It is surprising to me to write I am a 55-year-old actor and have been developing my yoga practice for 17 years.
I did not meet yoga because of my chosen job but rather because in my late thirties, I found myself in a failing relationship and feeling sedentary, a feeling not helped by riding a motorcycle (which I now realise is restricting for the lower back and hips) – I needed some change.
A chance encounter with Bill Wood’s notice at a local Friend’s Meeting House invited me to what turned out to be a Sivananda-style yoga class. The Sivananda practice introduces pranayama immediately and with all the breath and voice work my actor training had given me, this immediately felt familiar even if the names and specific techniques were not. Then the asana work; here too drama training provided a context from which to approach the challenging physical movements. I immediately loved the feeling of space in my body and my mind and it seems to me now I was just waiting for yoga to find me. It was a fit. It made me smile.
Guided by Bill’s encouragement in class and on a C60 cassette tape, which I used so much it eventually stretched and broke, I started my journey, all the while asking how I should take this into my life.
I began to search out other styles and discovered my first Ashtanga teacher. Bingo: challenge, form and a profound sense of peace and change at the end of practice. It is now always to this that I return.
I wanted to write this to reflect on how my yoga impacts on my professional life of an actor. So let’s start with the breath. Free breathing (Ujjyai) encourages a depth of breath very beneficial to the voice and with the physical postures (asana) stretches and strengthens the muscles of the abdomen, ribs, back and vocal apparatus. It is self-evident: we cannot speak without breathing, but you would be surprised how restricted a lot of people’s breathing can be.
I have delivered presentation workshops to businesses that have allowed me to work with people who are primarily office-based. Almost without exception they will breathe only into the top of their chests and as a consequence have restricted voices.
Appreciate the difference between your chant at beginning and end of class: you will notice a distinct deepening of tone and greater resonance resulting from your practise while using the Ujjyai breath.
Acting can be very physical, running, jumping, fighting, repetitive movements and I am very clear that the resulting strength and flexibility I have gained from my practice has given me a resilience and stamina that gives someone 30 years my junior a run for their money.
Important as these two areas are I think the greatest benefit can be understood by reading the first of Patanjali’s sutras:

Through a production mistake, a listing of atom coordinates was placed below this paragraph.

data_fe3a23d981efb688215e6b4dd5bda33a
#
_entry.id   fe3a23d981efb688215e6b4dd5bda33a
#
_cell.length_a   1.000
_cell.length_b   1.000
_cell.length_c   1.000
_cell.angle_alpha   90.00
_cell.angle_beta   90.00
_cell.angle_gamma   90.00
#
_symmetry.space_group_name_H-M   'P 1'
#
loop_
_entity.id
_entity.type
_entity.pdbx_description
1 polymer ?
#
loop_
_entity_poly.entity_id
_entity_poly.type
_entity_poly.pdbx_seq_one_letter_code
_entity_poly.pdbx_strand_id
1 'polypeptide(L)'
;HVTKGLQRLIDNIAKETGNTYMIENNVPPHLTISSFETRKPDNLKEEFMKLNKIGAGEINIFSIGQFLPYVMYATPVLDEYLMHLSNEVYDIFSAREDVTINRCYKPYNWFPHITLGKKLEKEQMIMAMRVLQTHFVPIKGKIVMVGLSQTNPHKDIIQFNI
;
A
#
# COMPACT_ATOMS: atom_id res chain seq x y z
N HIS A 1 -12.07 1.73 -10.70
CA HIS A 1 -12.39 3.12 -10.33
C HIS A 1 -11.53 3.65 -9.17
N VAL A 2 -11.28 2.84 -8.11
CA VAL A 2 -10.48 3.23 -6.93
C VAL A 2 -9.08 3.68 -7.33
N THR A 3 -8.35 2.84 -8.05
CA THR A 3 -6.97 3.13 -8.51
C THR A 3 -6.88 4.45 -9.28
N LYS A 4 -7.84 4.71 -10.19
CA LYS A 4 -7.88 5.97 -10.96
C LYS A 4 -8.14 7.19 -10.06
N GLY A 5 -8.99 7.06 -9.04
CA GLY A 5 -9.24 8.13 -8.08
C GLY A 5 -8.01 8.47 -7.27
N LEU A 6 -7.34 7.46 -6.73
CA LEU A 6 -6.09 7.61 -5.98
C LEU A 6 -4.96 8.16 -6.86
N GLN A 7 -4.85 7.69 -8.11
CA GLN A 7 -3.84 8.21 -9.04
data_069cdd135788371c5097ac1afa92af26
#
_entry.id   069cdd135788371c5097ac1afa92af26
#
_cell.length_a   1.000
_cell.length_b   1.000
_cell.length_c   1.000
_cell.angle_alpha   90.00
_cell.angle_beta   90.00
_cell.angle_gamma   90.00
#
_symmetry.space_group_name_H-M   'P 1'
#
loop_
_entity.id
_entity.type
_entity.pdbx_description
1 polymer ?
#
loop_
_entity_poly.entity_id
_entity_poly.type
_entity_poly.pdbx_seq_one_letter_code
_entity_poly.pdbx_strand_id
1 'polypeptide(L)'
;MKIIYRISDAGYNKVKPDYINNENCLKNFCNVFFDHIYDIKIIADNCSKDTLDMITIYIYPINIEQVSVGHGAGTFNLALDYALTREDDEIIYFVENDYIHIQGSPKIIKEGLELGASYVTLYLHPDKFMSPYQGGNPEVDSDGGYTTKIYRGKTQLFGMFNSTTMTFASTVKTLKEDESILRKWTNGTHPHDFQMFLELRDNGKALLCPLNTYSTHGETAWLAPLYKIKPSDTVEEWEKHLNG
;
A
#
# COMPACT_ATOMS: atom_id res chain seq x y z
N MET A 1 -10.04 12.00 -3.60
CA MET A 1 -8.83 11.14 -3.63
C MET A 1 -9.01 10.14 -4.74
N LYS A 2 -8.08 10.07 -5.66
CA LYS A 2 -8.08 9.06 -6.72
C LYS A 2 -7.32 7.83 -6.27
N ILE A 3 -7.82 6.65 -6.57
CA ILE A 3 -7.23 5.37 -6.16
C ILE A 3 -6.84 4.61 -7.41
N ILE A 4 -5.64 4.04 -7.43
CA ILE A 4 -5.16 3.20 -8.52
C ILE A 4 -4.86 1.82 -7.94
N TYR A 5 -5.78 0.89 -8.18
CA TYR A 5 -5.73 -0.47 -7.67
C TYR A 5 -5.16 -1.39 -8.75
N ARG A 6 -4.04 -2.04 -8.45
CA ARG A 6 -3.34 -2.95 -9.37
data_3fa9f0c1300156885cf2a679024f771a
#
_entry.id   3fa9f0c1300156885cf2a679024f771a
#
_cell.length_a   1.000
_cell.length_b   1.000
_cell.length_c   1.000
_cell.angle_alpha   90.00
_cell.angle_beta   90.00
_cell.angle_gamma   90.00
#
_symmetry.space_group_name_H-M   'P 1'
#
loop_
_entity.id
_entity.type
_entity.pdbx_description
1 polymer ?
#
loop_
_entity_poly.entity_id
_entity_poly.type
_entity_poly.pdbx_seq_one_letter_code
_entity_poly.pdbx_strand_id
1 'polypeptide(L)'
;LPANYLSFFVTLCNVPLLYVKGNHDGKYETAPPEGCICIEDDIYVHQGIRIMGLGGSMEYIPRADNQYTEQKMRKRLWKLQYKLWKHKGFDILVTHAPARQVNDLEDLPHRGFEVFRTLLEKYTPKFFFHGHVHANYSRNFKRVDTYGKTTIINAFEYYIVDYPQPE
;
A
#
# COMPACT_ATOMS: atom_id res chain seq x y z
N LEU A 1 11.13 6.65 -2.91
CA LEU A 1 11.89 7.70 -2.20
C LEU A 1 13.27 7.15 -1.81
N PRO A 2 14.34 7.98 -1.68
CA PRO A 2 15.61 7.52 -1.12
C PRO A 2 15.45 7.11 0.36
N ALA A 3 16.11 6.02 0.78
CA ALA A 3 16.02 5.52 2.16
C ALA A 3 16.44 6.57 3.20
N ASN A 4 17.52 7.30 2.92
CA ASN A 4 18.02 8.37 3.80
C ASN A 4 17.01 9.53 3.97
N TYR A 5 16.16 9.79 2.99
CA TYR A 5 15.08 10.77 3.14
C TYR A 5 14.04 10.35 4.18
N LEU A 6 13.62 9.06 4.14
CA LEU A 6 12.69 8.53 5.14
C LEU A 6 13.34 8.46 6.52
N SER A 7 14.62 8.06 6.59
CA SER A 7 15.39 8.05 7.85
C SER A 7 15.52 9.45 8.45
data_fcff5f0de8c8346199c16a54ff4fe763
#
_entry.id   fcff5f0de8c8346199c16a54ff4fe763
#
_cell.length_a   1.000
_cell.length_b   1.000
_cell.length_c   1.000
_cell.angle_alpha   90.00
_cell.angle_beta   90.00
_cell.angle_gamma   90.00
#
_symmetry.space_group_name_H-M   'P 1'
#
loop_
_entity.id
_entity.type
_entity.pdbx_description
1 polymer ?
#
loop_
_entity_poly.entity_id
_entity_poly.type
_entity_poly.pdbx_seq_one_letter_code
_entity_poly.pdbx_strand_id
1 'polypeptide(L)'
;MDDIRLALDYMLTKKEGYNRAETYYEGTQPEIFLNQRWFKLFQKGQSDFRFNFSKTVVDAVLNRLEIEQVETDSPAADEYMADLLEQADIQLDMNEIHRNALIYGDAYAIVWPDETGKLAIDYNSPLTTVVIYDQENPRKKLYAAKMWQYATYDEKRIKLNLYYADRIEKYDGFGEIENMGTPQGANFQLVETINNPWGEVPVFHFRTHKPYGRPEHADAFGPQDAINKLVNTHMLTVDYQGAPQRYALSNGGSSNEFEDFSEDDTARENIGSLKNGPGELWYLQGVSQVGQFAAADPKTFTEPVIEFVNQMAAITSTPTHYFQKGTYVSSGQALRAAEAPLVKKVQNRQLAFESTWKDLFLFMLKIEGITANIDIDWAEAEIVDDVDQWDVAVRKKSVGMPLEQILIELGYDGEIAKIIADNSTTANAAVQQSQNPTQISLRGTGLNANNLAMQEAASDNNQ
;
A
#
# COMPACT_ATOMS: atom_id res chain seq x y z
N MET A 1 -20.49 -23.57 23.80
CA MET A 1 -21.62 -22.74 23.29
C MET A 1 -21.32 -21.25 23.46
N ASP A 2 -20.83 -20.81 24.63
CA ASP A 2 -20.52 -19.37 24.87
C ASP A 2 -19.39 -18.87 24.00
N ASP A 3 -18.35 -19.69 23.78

yogaha chitta vritti nirodaha – yoga stills the fluctuations of the mind.
An actor’s life is famously uncertain. A self-employed life in which no sooner has one started a job before you are thinking of the end and the need to be cast in the next one. Like the washing up, it is never done. Uncertainty can breed fear and fear is a major barrier to any actor. It is certainly very unhelpful to be fearful in the rehearsal room. Producing any play is a collaborative process, there is no right answer and it requires us all to be constantly testing and trying and asking questions of ourselves and each other. It requires us to be playful and kind and brave. How can we be these things if we are fearful of ourselves and others?
I am not suggesting a yoga practice will banish negative feelings but I know when I have conducted my practice before rehearsals and when I have not. When I have I feel lighter, more relaxed, more present and more able to focus and be playful. Why would I not wish to give myself the best possible opportunity in which to work? And for those days when I have not had the time or inclination for a full practice then I have great toolkit to use. Feeling nervous and have a ‘scattered’ head. Nadi Shodana. Need to wake your breathing and stretch your chest? Utkatasana. Want to wake your brain up? Sirsasana. Whatever, wherever, whenever there’s a pose that will help you.
Don’t delay. Start today.
Chris Wright has worked as an actor for over thirty years appearing on stage in the West End, the National and Royal Shakespeare companies and many theatres around the country. He has been a regular contributor in Radio 4 and World Service dramas. He was last seen on TV at Christmas in the BBC’s drama Death Comes To Pemberly. He is currently rehearsing in Manchester for The Library Theatre Company’s production of The Seagull.